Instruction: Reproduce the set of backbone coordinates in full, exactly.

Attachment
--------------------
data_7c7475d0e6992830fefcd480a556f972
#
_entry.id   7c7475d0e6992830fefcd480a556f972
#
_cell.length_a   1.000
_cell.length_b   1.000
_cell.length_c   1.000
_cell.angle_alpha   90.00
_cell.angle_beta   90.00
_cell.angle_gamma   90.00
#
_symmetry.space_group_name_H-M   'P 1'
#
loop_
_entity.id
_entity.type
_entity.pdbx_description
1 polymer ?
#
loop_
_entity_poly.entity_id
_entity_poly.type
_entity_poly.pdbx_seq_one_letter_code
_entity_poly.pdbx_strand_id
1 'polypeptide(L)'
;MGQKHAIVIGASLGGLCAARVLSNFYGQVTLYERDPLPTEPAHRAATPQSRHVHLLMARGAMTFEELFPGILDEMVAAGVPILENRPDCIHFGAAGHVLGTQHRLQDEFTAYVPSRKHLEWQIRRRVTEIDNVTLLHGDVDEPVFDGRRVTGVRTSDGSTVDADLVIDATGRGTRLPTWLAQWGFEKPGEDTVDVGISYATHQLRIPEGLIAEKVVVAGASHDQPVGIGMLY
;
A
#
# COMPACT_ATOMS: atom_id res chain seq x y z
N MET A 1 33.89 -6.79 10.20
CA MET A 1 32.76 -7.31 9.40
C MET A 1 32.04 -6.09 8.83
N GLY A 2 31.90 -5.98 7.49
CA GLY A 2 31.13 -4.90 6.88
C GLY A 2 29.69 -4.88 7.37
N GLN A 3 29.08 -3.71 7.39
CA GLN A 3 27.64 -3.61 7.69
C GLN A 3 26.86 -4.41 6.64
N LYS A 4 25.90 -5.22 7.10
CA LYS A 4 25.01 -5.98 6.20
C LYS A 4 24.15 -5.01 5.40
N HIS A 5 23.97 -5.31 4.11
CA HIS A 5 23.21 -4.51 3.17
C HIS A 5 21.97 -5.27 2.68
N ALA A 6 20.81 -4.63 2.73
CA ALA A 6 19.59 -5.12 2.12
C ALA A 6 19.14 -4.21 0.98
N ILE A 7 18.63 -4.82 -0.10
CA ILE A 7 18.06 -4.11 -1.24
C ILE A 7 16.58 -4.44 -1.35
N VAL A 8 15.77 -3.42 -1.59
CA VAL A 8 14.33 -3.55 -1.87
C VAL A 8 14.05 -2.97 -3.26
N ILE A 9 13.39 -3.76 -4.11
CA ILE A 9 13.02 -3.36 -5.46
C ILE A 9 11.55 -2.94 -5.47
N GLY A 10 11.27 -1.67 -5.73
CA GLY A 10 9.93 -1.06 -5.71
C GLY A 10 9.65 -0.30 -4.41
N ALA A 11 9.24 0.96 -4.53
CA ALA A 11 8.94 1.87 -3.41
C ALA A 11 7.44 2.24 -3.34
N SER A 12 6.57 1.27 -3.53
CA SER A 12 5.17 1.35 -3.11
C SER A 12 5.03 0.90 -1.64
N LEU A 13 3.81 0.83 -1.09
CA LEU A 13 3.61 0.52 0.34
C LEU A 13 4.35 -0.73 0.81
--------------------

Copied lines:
data_7c7475d0e6992830fefcd480a556f972
#
_entry.id   7c7475d0e6992830fefcd480a556f972
#
_cell.length_a   1.000
_cell.length_b   1.000
_cell.length_c   1.000
_cell.angle_alpha   90.00
_cell.angle_beta   90.00
_cell.angle_gamma   90.00
#
_symmetry.space_group_name_H-M   'P 1'
#
loop_
_entity.id
_entity.type
_entity.pdbx_description
1 polymer ?
#
loop_
_entity_poly.entity_id
_entity_poly.type
_entity_poly.pdbx_seq_one_letter_code
_entity_poly.pdbx_strand_id
1 'polypeptide(L)'
;MGQKHAIVIGASLGGLCAARVLSNFYGQVTLYERDPLPTEPAHRAATPQSRHVHLLMARGAMTFEELFPGILDEMVAAGVPILENRPDCIHFGAAGHVLGTQHRLQDEFTAYVPSRKHLEWQIRRRVTEIDNVTLLHGDVDEPVFDGRRVTGVRTSDGSTVDADLVIDATGRGTRLPTWLAQWGFEKPGEDTVDVGISYATHQLRIPEGLIAEKVVVAGASHDQPVGIGMLY
;
A
#
# COMPACT_ATOMS: atom_id res chain seq x y z
N MET A 1 33.89 -6.79 10.20
CA MET A 1 32.76 -7.31 9.40
C MET A 1 32.04 -6.09 8.83
N GLY A 2 31.90 -5.98 7.49
CA GLY A 2 31.13 -4.90 6.88
C GLY A 2 29.69 -4.88 7.37
N GLN A 3 29.08 -3.71 7.39
CA GLN A 3 27.64 -3.61 7.69
C GLN A 3 26.86 -4.41 6.64
N LYS A 4 25.90 -5.22 7.10
CA LYS A 4 25.01 -5.98 6.20
C LYS A 4 24.15 -5.01 5.40
N HIS A 5 23.97 -5.31 4.11
CA HIS A 5 23.21 -4.51 3.17
C HIS A 5 21.97 -5.27 2.68
N ALA A 6 20.81 -4.63 2.73
CA ALA A 6 19.59 -5.12 2.12
C ALA A 6 19.14 -4.21 0.98
N ILE A 7 18.63 -4.82 -0.10
CA ILE A 7 18.06 -4.11 -1.24
C ILE A 7 16.58 -4.44 -1.35
N VAL A 8 15.77 -3.42 -1.59
CA VAL A 8 14.33 -3.55 -1.87
C VAL A 8 14.05 -2.97 -3.26
N ILE A 9 13.39 -3.76 -4.11
CA ILE A 9 13.02 -3.36 -5.46
C ILE A 9 11.55 -2.94 -5.47
N GLY A 10 11.27 -1.67 -5.73
CA GLY A 10 9.93 -1.06 -5.71
C GLY A 10 9.65 -0.30 -4.41
N ALA A 11 9.24 0.96 -4.53
CA ALA A 11 8.94 1.87 -3.41
C ALA A 11 7.44 2.24 -3.34
N SER A 12 6.57 1.27 -3.53
CA SER A 12 5.17 1.35 -3.11
C SER A 12 5.03 0.90 -1.64
N LEU A 13 3.81 0.83 -1.09
CA LEU A 13 3.61 0.52 0.34
C LEU A 13 4.35 -0.73 0.81